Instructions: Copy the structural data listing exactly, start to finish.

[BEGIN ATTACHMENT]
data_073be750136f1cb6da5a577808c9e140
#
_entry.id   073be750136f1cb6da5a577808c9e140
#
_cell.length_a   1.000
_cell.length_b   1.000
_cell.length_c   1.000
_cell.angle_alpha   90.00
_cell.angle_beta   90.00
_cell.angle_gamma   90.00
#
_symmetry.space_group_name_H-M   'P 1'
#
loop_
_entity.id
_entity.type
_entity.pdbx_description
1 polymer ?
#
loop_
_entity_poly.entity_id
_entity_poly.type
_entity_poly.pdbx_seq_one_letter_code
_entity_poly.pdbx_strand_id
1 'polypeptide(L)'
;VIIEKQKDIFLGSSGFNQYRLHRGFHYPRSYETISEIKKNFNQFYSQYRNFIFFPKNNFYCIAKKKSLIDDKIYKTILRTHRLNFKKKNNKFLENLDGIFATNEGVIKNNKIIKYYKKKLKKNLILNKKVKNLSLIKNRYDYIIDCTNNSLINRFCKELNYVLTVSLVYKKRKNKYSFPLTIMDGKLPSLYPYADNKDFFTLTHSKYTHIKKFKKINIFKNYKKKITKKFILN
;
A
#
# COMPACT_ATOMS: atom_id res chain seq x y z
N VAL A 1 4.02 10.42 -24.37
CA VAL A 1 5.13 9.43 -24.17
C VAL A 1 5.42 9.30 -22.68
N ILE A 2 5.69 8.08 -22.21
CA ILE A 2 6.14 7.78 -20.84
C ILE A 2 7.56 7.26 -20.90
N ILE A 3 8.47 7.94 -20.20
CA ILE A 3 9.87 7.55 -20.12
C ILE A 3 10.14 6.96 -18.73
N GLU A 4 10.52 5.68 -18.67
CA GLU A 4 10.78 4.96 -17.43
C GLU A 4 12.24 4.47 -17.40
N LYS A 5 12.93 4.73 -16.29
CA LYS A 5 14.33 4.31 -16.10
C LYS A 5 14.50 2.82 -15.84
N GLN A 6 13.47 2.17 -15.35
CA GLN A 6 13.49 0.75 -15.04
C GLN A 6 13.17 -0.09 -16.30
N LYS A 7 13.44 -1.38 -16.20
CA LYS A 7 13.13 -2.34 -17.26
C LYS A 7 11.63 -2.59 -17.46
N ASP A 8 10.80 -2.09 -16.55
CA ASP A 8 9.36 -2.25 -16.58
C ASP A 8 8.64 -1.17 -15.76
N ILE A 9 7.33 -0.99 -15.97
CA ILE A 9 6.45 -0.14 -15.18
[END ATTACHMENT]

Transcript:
data_073be750136f1cb6da5a577808c9e140
#
_entry.id   073be750136f1cb6da5a577808c9e140
#
_cell.length_a   1.000
_cell.length_b   1.000
_cell.length_c   1.000
_cell.angle_alpha   90.00
_cell.angle_beta   90.00
_cell.angle_gamma   90.00
#
_symmetry.space_group_name_H-M   'P 1'
#
loop_
_entity.id
_entity.type
_entity.pdbx_description
1 polymer ?
#
loop_
_entity_poly.entity_id
_entity_poly.type
_entity_poly.pdbx_seq_one_letter_code
_entity_poly.pdbx_strand_id
1 'polypeptide(L)'
;VIIEKQKDIFLGSSGFNQYRLHRGFHYPRSYETISEIKKNFNQFYSQYRNFIFFPKNNFYCIAKKKSLIDDKIYKTILRTHRLNFKKKNNKFLENLDGIFATNEGVIKNNKIIKYYKKKLKKNLILNKKVKNLSLIKNRYDYIIDCTNNSLINRFCKELNYVLTVSLVYKKRKNKYSFPLTIMDGKLPSLYPYADNKDFFTLTHSKYTHIKKFKKINIFKNYKKKITKKFILN
;
A
#
# COMPACT_ATOMS: atom_id res chain seq x y z
N VAL A 1 4.02 10.42 -24.37
CA VAL A 1 5.13 9.43 -24.17
C VAL A 1 5.42 9.30 -22.68
N ILE A 2 5.69 8.08 -22.21
CA ILE A 2 6.14 7.78 -20.84
C ILE A 2 7.56 7.26 -20.90
N ILE A 3 8.47 7.94 -20.20
CA ILE A 3 9.87 7.55 -20.12
C ILE A 3 10.14 6.96 -18.73
N GLU A 4 10.52 5.68 -18.67
CA GLU A 4 10.78 4.96 -17.43
C GLU A 4 12.24 4.47 -17.40
N LYS A 5 12.93 4.73 -16.29
CA LYS A 5 14.33 4.31 -16.10
C LYS A 5 14.50 2.82 -15.84
N GLN A 6 13.47 2.17 -15.35
CA GLN A 6 13.49 0.75 -15.04
C GLN A 6 13.17 -0.09 -16.30
N LYS A 7 13.44 -1.38 -16.20
CA LYS A 7 13.13 -2.34 -17.26
C LYS A 7 11.63 -2.59 -17.46
N ASP A 8 10.80 -2.09 -16.55
CA ASP A 8 9.36 -2.25 -16.58
C ASP A 8 8.64 -1.17 -15.76
N ILE A 9 7.33 -0.99 -15.97
CA ILE A 9 6.45 -0.14 -15.18